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What is the setting for "An Astrologer's Day"?
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"An Astrologer's Day" is set in India. It is set in a city, but readers are not told what city. However, Narayan created an imaginary city named Malgudi, and it is possible, even likely, that this story is set there as well. (Not certain, but likely.)
Since the collection was published in 1947, readers can assume the story is set prior to this date. That means it was composed in an India that was not yet free of British rule, but that was moving towards it. That said, Narayan is better at capturing the feel of Indian society in general than at portraying specific periods (which does not seem to be his purpose).
Posted by gbeatty on February 26, 2009 at 4:17 AM (Answer #1)
An Astrologer's day is set in a marketplace, where traders of all sorts had set up shop. The astrologer in this story was sitting under a wide spreading tamarind tree which bordered the main road leading to the town hall park. He sat from midday until the other traders in close proximity to him packed up for the day. He had no light of his own and was dependent on the light of these traders.
Posted by winxechna on July 17, 2010 at 3:15 PM (Answer #2)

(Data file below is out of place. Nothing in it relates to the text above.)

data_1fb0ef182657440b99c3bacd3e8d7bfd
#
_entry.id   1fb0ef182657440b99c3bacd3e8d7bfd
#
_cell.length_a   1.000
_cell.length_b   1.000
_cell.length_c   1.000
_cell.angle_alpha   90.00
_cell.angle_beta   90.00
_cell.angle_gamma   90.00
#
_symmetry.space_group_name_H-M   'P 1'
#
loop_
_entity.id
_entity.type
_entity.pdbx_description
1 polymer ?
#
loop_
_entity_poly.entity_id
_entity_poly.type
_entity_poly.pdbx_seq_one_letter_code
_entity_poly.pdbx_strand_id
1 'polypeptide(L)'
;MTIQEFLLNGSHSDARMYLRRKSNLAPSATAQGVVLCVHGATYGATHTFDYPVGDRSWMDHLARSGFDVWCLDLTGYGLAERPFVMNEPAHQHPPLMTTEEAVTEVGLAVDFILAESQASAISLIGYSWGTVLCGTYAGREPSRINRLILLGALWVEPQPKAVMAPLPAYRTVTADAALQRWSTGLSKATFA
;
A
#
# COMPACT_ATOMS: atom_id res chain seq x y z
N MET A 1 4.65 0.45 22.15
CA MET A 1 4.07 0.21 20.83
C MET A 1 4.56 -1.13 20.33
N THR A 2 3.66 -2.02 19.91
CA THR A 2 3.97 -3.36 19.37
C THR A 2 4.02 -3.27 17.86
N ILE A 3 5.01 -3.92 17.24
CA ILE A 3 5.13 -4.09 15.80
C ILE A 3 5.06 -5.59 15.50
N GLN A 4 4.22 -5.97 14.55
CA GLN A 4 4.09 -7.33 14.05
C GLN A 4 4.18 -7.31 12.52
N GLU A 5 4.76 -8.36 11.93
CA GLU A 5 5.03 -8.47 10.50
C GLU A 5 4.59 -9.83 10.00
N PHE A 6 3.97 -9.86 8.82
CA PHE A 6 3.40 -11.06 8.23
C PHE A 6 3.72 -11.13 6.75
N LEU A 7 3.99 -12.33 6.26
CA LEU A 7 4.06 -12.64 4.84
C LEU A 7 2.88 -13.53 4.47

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An Astrologer's Day is set in a rural atmosphere, most probably in the fictional city of Malgudi which Narayan created. Its setting is appropriate because rural people of India still believe in such nonsense as Astrology!!
Posted by abhashakshun on September 8, 2009 at 11:01 PM (Answer #3)
Although there are no clear references to a particular city,it is likely,since Narayab consistently used the fictional city of Malgudi,that this story took place in Malgudi.It was referred to in the story that the astrologer left his home which was in a villageand came to the city.The surroundings o the astrologer as defined in the story give the impression of a somewhat bachward city which still retained a measure of it's rural character.
Posted by fiction123 on June 21, 2011 at 12:19 AM (Answer #4)
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